Kolkata, June 4: Indian cricket board interim chief Jagmohan Dalmiya on Monday did not rule out representing the board in International Cricket Council deliberations, and said banning after-match parties of the Indian Premier League could be a possible solution to cleaning up cricket.
Addressing his first media meet, a day after being asked to take charge of the day-to-day affairs of the board with its president N Srinivasan stepping aside, Dalmiya said that former secretary Sanjay Jagdale had made it clear he would not be returning to his post while ex-treasurer Ajay Shirke had been given another 24 hours to make up his mind.
Reacting to a poser on who would be the BCCI representative in the International Cricket Council, Dalmiya said he was entitled to do so, though the final decision was yet to be taken.
"Regarding representation of BCCI (Board of Control for Cricket in India) in the ICC, a decision will be taken. But it has not yet been decided."
"Yes, I am entitled. I may represent. Or someone else may represent. It is my choice," Dalmiya said.
Regarding the latest status over the resignations of Jagdale and Shirke, he said: "As far as Jagdale is concerned, he has communicated that he has no intention to withdraw his resignation. This has been his (Jagdale's) stand so far," the 73-year-old Dalmiya said.
Talking about Shirke, the former ICC chief said: "I tried to talk to Shirke, also Shetty (Ratnakar Shetty) and others tried to talk to him but were unable to communicate. We have not received any communication from him one way or the other. I am hopeful we will receive a communication. We will wait another 24 hours. I am hopeful. (But) there is a limit".
Asked under the present arrangement who had the powers to appoint a new treasurer, Dalmiya made it clear he had the powers to fill up vacancies in the board. "If there is a vacancy, it will be filled up.'
"On who would be the appointing authority, the answers are there in our rules. Please consult the rule book," he told a reporter.
Jagdale and Shirke resigned from their BCCI posts on Friday in protest against cricket board chief Srinivasan refusing to step down after his son-in-law Gurunath Meiyappan was arrested for his alleged involvement in IPL betting.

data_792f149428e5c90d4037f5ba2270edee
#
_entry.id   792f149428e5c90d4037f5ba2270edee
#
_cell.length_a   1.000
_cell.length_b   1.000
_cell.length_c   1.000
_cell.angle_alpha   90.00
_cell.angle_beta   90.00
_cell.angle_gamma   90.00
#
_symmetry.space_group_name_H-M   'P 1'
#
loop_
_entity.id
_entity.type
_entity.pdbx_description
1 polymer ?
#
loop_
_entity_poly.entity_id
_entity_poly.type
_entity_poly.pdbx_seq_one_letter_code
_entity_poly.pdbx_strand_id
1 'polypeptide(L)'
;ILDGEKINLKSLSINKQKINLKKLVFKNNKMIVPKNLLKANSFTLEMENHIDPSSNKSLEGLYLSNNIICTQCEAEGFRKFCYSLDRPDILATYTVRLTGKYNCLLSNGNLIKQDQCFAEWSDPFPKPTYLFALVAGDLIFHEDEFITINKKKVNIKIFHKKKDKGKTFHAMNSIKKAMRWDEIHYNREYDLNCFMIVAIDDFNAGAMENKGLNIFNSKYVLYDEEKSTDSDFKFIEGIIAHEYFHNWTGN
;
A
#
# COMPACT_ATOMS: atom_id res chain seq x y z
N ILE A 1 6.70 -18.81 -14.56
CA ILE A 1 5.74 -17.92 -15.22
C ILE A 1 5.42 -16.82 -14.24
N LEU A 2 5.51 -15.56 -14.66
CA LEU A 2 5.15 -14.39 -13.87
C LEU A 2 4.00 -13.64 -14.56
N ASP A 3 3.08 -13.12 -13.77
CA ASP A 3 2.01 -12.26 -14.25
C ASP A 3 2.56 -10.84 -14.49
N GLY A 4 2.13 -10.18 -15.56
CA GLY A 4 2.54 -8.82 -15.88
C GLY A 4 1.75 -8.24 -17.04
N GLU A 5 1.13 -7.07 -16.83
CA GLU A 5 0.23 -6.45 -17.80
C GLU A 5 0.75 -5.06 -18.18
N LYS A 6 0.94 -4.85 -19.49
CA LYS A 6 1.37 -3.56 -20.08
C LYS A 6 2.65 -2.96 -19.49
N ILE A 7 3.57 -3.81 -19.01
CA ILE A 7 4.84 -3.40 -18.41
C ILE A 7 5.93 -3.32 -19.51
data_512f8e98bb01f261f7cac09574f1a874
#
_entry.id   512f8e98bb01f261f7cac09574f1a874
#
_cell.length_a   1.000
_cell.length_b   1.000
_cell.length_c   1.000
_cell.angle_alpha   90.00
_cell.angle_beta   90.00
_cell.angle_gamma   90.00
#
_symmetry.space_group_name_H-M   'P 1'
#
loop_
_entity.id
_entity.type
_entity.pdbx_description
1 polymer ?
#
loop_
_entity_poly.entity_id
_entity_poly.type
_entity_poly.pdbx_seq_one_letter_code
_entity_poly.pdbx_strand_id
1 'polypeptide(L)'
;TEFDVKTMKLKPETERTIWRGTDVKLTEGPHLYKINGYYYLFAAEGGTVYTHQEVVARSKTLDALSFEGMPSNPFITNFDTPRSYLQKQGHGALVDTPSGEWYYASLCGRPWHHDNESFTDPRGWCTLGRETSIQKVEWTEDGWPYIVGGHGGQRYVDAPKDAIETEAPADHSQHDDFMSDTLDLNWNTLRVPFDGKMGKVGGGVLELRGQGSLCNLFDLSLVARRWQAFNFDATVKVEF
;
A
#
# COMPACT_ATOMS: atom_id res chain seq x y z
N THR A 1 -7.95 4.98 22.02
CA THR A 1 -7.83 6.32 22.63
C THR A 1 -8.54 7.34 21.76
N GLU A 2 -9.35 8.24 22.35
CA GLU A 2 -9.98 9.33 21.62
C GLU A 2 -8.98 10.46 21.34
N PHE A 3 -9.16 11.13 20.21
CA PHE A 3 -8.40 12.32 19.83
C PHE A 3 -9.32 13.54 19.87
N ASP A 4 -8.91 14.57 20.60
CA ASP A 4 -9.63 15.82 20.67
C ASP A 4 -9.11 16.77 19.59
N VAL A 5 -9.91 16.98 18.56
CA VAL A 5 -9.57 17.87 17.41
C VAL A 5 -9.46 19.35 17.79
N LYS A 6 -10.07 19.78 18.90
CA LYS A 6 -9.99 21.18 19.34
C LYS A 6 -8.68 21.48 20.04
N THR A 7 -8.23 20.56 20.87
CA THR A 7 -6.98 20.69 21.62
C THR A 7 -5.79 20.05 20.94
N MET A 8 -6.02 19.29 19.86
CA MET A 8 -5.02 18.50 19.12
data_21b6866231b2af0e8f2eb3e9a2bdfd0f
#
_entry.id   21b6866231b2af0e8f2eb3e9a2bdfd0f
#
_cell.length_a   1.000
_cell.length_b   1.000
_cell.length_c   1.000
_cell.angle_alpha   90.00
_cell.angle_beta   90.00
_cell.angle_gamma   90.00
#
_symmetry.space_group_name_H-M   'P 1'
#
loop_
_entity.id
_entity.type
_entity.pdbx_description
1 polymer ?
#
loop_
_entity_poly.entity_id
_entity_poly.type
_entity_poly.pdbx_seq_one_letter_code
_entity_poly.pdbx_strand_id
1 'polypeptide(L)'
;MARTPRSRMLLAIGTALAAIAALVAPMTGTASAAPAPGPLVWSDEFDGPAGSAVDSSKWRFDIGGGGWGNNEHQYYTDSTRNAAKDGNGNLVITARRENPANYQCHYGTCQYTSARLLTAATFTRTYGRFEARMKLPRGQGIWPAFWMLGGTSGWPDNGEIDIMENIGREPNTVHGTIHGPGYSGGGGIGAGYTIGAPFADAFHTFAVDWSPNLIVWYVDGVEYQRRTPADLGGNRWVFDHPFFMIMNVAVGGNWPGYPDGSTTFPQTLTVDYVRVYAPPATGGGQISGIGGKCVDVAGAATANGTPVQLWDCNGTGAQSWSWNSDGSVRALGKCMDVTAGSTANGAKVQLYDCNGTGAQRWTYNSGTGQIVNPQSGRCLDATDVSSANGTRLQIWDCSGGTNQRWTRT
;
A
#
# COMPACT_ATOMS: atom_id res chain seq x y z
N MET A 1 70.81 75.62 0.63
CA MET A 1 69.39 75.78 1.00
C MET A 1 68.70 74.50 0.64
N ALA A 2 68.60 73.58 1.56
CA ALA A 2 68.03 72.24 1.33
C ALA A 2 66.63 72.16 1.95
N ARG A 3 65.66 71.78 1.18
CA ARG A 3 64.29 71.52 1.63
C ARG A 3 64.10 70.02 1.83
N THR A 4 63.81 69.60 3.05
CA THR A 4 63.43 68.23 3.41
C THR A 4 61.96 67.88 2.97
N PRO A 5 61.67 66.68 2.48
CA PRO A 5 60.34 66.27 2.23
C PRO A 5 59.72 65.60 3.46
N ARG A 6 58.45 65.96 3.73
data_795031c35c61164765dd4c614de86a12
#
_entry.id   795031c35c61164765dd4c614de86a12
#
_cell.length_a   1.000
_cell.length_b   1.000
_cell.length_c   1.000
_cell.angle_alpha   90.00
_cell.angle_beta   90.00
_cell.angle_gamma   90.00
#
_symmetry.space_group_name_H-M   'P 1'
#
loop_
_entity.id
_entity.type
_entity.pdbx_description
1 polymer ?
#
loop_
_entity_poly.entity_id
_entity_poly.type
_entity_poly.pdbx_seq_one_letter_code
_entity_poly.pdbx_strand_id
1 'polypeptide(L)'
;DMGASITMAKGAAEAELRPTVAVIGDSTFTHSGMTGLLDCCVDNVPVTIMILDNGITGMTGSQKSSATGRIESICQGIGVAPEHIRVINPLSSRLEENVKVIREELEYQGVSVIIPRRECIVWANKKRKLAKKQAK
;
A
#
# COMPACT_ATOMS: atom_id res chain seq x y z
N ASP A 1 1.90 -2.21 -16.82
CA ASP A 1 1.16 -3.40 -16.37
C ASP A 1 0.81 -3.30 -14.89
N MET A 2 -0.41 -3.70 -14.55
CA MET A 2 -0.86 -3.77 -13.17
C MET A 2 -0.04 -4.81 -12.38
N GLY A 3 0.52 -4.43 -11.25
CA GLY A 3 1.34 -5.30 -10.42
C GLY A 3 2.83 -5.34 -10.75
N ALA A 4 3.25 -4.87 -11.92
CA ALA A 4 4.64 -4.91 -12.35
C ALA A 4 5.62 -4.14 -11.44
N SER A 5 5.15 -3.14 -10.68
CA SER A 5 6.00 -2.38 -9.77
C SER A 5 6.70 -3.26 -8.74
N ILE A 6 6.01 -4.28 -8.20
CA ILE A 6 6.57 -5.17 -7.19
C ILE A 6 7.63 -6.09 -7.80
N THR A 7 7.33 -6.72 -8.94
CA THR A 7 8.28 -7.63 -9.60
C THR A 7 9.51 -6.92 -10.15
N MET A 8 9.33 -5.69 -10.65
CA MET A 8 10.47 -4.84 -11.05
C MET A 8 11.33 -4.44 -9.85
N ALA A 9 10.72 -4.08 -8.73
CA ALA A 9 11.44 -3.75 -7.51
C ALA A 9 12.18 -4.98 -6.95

Srinivasan on Sunday at an emergency working committee meeting of the board agreed to step aside till the BCCI's probe into the spot fixing allegations were complete.
Dalmiya said banning IPL after match parties could be a possible solution, but one could not say it would definitely have the desired impact.
"Yes, that may be one of the possibilities. But we cannot say it will have the desired result. Too early to say. But all efforts must be made (to cleanse cricket," he said.
Asked whether he had any plans to stop IPL for a year in the wake of the spot-fixing allegations which has marred its reputation, the seasoned cricket administrator said: "Efforts should be made to keep everything running. But how much it has to go that we have to work out according to the developments."
Dalmiya, who promised to keep "no stone unturned" to cleanse Indian cricket, said the game was going through "difficult times" in the country, but exuded confidence that he would be able to tackle the situation "with the help of all".
Admitting that the image of cricket has been tarnished, Dalmiya said: "But we can either cry over spilt milk or do something about it."
But the Cricket Association of Bengal president asserted that he could not produce instant results.
"I don't have any medicine that you get instant result. We don't have any such kind of a magic. We will try our best."
Dalmiya gave evasive answers to most of the queries during the 20-minute interaction, instead choosing benign expressions like "too early to say", "wait for some time" and "allow me to settle down first".